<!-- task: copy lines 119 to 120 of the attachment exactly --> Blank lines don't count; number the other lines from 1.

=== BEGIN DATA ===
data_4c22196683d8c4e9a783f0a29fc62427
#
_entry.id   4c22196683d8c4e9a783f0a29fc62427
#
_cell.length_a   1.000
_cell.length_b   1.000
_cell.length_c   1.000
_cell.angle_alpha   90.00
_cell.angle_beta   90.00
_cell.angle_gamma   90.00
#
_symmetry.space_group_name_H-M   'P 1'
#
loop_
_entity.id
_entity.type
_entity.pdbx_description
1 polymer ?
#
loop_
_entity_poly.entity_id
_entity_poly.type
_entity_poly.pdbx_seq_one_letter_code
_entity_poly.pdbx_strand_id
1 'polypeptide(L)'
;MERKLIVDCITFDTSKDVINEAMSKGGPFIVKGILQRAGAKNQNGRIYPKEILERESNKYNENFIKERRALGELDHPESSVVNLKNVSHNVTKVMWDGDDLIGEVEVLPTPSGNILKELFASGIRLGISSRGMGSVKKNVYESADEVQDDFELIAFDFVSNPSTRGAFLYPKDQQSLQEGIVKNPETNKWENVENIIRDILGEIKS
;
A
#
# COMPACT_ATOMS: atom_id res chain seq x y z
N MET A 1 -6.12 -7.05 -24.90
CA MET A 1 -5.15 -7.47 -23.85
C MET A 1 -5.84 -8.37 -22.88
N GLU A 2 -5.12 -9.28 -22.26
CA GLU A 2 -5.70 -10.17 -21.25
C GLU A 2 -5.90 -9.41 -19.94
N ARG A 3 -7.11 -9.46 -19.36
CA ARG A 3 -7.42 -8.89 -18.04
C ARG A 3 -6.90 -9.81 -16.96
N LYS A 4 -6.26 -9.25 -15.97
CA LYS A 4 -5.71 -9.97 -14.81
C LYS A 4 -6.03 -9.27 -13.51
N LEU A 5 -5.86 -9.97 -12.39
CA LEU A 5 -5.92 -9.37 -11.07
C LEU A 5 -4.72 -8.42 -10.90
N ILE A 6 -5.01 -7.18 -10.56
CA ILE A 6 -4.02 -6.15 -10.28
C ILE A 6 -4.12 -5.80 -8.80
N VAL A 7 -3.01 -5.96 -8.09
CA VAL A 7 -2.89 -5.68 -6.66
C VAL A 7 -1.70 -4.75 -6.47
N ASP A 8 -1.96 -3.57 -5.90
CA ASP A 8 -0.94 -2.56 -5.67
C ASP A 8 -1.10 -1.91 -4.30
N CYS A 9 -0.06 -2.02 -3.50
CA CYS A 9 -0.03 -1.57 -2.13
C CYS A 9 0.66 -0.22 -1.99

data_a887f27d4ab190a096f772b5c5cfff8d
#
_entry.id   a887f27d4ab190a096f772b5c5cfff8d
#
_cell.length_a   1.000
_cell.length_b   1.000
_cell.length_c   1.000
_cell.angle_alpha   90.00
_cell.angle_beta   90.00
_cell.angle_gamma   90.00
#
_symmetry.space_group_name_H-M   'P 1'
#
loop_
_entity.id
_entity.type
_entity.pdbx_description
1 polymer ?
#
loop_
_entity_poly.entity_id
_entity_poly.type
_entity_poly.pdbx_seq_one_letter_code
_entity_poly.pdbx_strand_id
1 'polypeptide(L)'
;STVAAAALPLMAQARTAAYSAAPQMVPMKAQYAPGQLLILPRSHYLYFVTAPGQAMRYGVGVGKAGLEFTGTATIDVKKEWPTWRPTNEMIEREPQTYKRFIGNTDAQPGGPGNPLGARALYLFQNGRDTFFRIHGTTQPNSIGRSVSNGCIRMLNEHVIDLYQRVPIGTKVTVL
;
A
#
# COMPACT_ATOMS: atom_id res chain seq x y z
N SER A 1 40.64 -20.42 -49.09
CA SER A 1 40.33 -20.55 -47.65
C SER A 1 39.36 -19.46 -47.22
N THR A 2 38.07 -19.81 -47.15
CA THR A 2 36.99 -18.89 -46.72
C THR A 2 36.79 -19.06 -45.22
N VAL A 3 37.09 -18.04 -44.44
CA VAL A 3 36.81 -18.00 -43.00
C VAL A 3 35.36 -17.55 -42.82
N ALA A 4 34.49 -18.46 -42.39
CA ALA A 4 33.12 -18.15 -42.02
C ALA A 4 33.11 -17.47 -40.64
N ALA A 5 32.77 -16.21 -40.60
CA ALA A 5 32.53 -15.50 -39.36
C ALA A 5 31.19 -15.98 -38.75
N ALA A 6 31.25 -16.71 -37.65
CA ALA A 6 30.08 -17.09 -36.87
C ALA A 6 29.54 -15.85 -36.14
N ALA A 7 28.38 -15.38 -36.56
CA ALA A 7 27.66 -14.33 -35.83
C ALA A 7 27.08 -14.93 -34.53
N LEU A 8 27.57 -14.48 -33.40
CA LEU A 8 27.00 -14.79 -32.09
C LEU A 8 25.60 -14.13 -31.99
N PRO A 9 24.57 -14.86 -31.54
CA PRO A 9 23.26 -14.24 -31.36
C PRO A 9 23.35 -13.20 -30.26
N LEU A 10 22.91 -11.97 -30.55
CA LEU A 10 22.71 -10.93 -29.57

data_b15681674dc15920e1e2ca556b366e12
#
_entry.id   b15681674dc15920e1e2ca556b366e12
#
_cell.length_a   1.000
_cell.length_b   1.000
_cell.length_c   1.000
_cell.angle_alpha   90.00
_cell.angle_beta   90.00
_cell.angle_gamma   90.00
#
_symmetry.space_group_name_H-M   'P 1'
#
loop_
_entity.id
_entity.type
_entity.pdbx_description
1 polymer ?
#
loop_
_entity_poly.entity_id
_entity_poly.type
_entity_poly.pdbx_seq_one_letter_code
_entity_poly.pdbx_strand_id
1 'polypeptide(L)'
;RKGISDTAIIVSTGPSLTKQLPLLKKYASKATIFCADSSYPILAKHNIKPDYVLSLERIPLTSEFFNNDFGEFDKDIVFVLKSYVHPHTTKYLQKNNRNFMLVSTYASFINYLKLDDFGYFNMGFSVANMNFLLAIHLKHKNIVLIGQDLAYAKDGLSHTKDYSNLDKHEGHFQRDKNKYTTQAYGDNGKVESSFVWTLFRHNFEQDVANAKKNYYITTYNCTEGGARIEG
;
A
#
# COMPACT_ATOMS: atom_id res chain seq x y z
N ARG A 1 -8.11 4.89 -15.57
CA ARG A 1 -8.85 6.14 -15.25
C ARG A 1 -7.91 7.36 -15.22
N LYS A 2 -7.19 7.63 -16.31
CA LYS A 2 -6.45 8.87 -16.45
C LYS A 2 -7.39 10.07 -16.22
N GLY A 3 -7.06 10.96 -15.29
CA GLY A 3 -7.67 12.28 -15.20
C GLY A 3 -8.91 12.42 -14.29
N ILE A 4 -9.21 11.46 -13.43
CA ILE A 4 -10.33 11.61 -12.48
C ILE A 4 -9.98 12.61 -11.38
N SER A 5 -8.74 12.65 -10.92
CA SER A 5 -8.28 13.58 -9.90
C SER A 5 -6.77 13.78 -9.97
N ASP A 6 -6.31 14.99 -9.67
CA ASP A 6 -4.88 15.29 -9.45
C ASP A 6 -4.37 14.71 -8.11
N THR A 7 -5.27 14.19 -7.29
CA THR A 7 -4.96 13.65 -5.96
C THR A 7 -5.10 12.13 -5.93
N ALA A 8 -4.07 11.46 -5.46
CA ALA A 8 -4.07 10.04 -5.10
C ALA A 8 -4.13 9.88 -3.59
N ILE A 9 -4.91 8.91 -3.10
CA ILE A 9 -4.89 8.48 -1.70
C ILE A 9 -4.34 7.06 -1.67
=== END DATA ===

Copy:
_entry.id   b15681674dc15920e1e2ca556b366e12
#